When I read that Pornsak Pichetshote, writer of the phenomenal comic “The Good Asian”, was recommending a trade paperback titled “Made in Korea”, written by Jeremy Holt with art by George Schall, I knew that I had to pick it up. “The Good Asian” is such a wildly good title that I knew that any book praised by its writer had to be equally as good, and I was not disappointed.
Set in the near future, “Made in Korea” begins in the software engineering division of a manufacturing company in Seoul. There, an engineer named Chul stays late, exhaustedly running code as he strives to achieve a mysterious, but seemingly all-important goal. However, when he finally cracks the code and excitedly tells his coworker, Chul is visibly upset to learn that any work done on a company computer automatically becomes company property. This means that Chul must now work quickly to hide what he's done.
Meanwhile, inter-racial couple Bill and Suelynn in Conroe, Texas, are invited to a neighbor’s house to meet the neighbor’s new “child,” a robot that looks and acts like a little boy. Termed “proxies”, these robots are created by the same company that software engineer Chul works for and are shipped all over the world for a hefty price. Although the book never explains why, it seems that humans in this future world are unable to reproduce, and these proxy children have begun to fulfill the desire for parenthood for any couple that can afford them.
Enamored by their neighbors’ proxy, Suelynn soon convinces Bill that they should look into getting one of their own. As luck would have it, Suelynn finds a female proxy that’s been drastically marked down in price, unaware that Chul has made a few upgrades on this particular model.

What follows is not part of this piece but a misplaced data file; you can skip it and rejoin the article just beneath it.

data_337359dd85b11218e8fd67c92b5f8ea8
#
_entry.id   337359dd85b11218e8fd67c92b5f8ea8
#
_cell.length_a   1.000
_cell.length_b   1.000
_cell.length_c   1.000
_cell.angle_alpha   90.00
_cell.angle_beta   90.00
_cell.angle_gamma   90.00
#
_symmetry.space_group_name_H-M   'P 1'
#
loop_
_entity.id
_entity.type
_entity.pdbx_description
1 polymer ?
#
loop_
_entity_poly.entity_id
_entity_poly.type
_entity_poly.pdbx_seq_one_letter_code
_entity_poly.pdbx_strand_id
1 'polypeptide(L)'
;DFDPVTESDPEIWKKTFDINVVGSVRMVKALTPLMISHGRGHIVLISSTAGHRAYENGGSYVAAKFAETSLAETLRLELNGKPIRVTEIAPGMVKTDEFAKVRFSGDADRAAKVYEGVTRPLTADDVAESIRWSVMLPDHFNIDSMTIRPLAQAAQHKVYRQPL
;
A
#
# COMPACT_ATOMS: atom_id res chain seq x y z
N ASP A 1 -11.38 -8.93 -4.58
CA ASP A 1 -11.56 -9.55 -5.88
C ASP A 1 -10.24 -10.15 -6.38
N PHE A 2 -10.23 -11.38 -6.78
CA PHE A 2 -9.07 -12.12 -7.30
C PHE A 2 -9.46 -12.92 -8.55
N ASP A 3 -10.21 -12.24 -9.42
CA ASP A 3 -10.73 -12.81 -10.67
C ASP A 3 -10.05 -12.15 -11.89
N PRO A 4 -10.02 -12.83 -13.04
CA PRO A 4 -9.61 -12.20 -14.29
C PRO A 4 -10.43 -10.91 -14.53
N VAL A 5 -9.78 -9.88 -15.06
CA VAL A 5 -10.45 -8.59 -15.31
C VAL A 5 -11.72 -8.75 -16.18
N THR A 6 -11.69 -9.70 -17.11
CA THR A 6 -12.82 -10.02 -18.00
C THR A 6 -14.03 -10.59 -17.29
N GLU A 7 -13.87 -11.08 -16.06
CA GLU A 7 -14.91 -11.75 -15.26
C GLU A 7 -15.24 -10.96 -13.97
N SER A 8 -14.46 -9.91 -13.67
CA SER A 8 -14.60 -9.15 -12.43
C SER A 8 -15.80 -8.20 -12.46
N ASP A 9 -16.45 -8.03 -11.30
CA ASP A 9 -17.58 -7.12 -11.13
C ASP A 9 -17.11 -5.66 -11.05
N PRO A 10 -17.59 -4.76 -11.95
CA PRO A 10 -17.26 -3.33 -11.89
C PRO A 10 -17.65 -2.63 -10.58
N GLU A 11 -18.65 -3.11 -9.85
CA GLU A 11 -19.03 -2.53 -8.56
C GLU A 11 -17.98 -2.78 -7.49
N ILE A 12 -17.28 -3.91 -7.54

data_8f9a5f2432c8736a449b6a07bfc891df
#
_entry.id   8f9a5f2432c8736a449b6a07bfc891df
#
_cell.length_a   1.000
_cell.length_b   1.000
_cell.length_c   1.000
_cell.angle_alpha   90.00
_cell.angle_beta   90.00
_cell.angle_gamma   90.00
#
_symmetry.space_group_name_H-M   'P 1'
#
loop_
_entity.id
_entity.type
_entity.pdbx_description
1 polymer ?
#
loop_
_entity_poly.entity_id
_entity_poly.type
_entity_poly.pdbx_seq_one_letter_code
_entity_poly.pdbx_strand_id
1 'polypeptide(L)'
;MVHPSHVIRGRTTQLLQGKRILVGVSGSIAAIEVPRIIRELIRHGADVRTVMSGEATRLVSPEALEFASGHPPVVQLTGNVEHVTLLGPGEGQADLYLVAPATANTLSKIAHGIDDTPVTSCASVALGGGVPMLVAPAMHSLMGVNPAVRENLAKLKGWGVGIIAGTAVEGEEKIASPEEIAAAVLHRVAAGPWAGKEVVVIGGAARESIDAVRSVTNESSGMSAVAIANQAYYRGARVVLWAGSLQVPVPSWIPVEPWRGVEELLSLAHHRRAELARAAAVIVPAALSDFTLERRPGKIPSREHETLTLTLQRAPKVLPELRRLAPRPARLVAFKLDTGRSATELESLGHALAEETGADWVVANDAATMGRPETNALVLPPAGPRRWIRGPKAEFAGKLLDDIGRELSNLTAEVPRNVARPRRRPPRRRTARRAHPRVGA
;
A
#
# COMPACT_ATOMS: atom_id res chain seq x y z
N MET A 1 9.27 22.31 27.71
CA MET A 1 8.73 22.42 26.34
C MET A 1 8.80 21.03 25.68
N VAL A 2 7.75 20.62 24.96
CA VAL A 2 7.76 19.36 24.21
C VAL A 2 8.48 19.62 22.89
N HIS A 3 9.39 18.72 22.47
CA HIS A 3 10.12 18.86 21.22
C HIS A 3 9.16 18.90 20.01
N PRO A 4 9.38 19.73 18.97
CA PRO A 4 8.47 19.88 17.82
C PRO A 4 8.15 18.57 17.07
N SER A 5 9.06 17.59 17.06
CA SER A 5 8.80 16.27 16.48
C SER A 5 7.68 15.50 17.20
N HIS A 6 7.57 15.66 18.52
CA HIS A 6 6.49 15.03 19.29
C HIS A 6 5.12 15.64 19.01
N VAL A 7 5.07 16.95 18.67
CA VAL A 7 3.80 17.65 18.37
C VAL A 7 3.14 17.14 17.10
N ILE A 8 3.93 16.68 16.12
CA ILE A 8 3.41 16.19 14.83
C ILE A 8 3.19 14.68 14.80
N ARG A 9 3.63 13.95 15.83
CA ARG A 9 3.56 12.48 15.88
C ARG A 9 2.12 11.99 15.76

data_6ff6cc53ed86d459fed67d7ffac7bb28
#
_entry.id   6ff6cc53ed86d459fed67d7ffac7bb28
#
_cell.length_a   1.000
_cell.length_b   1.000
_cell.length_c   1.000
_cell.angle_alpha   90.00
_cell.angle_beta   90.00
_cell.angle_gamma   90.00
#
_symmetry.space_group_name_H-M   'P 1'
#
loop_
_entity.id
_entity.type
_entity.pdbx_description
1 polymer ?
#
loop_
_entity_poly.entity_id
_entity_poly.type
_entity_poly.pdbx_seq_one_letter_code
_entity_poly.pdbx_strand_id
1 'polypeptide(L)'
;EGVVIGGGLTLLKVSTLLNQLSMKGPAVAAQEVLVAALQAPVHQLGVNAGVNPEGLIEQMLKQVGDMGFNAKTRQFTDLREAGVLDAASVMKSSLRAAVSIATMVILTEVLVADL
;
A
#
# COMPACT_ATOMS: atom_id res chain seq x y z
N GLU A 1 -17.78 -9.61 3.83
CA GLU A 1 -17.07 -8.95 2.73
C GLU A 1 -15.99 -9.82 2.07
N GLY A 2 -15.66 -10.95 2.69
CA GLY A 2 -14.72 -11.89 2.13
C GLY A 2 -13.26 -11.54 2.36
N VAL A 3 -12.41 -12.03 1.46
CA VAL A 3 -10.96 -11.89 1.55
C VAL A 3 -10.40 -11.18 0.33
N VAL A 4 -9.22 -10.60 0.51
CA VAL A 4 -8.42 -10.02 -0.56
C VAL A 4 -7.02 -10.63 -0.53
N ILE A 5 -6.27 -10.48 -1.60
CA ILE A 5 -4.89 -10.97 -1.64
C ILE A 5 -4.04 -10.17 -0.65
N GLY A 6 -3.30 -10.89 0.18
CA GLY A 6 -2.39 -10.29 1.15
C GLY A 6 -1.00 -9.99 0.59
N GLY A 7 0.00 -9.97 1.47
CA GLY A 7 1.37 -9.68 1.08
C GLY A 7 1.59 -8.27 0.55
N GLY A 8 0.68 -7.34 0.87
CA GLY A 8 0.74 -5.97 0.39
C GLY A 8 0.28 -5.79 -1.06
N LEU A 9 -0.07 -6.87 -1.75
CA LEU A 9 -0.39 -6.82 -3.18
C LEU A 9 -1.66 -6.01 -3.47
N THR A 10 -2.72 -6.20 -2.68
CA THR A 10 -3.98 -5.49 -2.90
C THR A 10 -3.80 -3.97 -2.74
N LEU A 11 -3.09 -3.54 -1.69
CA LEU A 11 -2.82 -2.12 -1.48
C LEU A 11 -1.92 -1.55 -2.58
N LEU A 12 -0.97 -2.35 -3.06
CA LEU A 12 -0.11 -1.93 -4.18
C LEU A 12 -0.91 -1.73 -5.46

Two weeks later, Bill and Suelynn’s new proxy arrives at their home. Initially overwhelmed by the tech and detail that’s gone into her, the couple fall in love with their new daughter almost immediately and name her Jesse.
Remarkably intelligent, Jesse soon devours every book at the library. Her thirst for knowledge is insatiable, however, and she asks if she can attend school. Since the youngest generation of humans are now teenagers, high school is the only option for Jesse, despite the fact that was created to look nine years old. Still, Bill and Suelynn are determined to treat Jesse with respect and humanity and, after Jesse aces the school’s entrance exam, they enroll her at the local high school.
However, interacting with the other students soon makes Jesse realize how different she is from everyone else, and it’s not long before she falls in with the wrong crowd. Feeling angry and misunderstood by everyone, Jesse unwittingly turns down a violent path.
Meanwhile, Chul has realized the mistake that he’s made in setting Jesse out into the world alone with the modifications that he’s made and travels to Texas to claim her as his own. He confronts Bill and Suelynn, lying to them by saying that there has been a recall on Jesse and that he needs to run a test on her. The truth, however, is far more remarkable, as Chul has managed to turn Jesse into the world’s first true A.I.
Ultimately, ”Made in Korea” is a tale of identity and acceptance, as Jesse struggles to comprehend her emotions, her artificial body, and even her gender. While outwardly it’s a story about an A.I. robot’s endeavors to fit in in a human world, it’s actually a narrative about gender and sex identity and society’s views on these topics. Smartly written, the book examines what it is to not fit into the mold expected of you and finding happiness in being yourself.
Drawn with expressive characters and broaching important and difficult topics, “Made in Korea” is one not to be missed!
Angela “LaLa” Rairden is an avid fan of comic books, Star Wars, and most things nerdy. A cosplayer, she loves to attend comic cons dressed as her favorite fictional characters, particularly Harley Quinn. Although her day job is at a grocery store, writing has always been her true calling. She lives in the Pacific Northwest, where she is currently writing her first novel.